Similarly, we don’t go shopping just to fill our cupboards. We go shopping to fulfill the Mitzvah of Kosher. We don’t just clean the home for ourselves, we clean the home to honor Shabbat. We don’t just learn to read and write, we do it to help us study Torah. In every activity, in every event, we incorporate G-d. Every object in a Jewish home becomes a funnel for holiness, a vehicle for a Mitzvah. Every moment in a Jewish day, is suffused with G-dliness. Every day in a Jewish life is sanctified by G-d.

It Is For Us Too

In fact, when our entire life is centered around our Judaism and there is a seamless transition between religion and life, our own commitment is sharpened and our own passion is stoked. When our passion seeps out and inspires others, when our conviction seeps out and touches others, when our holiness seeps out and ignites others, it becomes deeper and more real for us.

We learn this from Abraham. He spent his life lecturing about monotheism to every passerby at every opportunity. But in the process, his own conviction was sharpened. He wanted to call out to G-d, but he wanted to do it with the masses, to merge his call with the call of others. Since others weren’t calling, Abraham resolved to recruit them to the call. Once he got others to call, his own call became stronger. The same applies to us. When we ensure that the world around is holy, our own environment becomes holier and consequently, so do we.

[1] Exodus 23: 15-16 and rashi ibid. The crop was left to dry over the summer and was gathered up in the fall.

[2] The rest of this essay discusses the general link between festival and season, but the following presents the particular link between each holiday and its respective season. The three festivals are synonymous with the Patriarchs, Abraham, Isaac and Jacob. (Likutei Torah Pinchas, 76b) Abraham was kind and on Passover G-d kindly took an undeserving people out of Egypt. This fits with the rebirth that occurs in the early spring, a time of nurturing nature back to life and a generous lengthening of daylight. Isaac was firm and on Shavuot G-d set forth a strict regimen that facilitates our ascent to holiness (this is why the shofar at Sinai symbolizes Isaac’s ram). This is synonymous with the summer, when the sun is strong and merciless. Jacob prevailed over every challenge just like the perilous journey through the desert, which was challenging, but we prevailed. (This is why Jacob resided in a place called Sukkot.) This is synonymous with the fall, when the chill of winter begins, yet we step out into the sukkah, meeting and overcoming the challenge.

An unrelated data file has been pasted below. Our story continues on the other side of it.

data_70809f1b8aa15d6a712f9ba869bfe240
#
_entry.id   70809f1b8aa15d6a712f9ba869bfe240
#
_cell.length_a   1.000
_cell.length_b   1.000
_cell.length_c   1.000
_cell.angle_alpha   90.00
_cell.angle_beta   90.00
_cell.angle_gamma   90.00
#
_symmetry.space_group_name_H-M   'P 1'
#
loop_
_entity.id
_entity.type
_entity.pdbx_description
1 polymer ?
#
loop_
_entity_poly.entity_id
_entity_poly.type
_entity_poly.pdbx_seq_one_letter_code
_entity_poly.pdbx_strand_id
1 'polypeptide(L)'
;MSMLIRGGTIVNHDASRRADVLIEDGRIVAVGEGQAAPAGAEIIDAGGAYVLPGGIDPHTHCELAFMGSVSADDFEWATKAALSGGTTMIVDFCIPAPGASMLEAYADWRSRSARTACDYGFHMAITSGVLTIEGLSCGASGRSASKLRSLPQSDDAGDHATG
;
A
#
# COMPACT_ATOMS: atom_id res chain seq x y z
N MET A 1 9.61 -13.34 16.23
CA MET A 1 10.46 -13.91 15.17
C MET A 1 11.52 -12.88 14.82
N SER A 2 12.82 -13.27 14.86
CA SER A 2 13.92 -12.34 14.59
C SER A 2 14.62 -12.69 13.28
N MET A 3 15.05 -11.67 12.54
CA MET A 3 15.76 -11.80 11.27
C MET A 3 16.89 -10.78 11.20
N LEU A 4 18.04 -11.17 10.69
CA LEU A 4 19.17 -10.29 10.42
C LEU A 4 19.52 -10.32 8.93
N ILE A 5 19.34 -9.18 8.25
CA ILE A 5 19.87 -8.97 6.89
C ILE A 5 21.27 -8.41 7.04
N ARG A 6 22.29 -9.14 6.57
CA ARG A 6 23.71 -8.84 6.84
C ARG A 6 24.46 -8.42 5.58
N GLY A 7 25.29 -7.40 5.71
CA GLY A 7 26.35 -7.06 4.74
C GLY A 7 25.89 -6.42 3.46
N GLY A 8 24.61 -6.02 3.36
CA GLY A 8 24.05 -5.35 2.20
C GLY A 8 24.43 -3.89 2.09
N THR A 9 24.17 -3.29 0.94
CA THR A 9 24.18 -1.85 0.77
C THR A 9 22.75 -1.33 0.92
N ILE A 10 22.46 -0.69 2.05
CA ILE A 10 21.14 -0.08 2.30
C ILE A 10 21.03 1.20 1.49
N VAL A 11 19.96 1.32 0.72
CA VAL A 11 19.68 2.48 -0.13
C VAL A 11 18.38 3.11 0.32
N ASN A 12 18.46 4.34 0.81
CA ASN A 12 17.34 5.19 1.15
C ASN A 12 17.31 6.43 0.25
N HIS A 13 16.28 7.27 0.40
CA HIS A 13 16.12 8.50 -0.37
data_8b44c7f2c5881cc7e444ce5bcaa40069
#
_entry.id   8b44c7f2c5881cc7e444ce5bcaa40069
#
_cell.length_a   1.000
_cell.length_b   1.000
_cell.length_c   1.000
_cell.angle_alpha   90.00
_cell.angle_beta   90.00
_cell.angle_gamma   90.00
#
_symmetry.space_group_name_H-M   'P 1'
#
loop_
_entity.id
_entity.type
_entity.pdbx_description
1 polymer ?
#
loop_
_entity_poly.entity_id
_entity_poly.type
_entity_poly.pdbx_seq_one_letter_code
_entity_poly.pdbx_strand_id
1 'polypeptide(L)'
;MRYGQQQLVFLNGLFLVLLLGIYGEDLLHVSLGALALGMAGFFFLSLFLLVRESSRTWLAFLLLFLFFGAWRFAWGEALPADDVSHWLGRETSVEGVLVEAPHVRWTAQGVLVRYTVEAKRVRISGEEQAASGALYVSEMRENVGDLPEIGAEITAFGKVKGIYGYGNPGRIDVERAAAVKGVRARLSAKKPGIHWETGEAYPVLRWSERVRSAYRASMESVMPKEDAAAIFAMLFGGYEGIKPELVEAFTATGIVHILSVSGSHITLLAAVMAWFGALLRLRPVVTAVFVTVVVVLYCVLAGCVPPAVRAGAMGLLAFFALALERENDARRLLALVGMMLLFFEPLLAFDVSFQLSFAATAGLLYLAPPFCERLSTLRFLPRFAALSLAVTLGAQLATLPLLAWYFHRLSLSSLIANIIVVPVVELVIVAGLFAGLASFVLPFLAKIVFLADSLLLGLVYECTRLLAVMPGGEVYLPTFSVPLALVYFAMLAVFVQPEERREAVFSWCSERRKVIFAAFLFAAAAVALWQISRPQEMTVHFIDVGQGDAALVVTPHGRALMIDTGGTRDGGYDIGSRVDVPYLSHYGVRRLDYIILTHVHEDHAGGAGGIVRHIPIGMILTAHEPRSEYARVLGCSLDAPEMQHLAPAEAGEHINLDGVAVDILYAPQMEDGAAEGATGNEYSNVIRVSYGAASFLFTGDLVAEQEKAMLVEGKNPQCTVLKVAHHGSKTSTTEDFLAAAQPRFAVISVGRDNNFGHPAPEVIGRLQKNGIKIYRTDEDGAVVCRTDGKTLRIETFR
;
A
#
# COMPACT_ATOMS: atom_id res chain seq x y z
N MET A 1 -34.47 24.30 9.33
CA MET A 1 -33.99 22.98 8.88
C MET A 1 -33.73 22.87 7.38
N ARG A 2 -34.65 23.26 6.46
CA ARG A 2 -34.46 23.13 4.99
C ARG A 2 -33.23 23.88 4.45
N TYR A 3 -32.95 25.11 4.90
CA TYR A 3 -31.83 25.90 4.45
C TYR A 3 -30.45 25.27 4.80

[3] The names were only given at the of Parshat Mishpatim. See previous footnote. See Likutei Sichos v. 36 pp. 113 – 114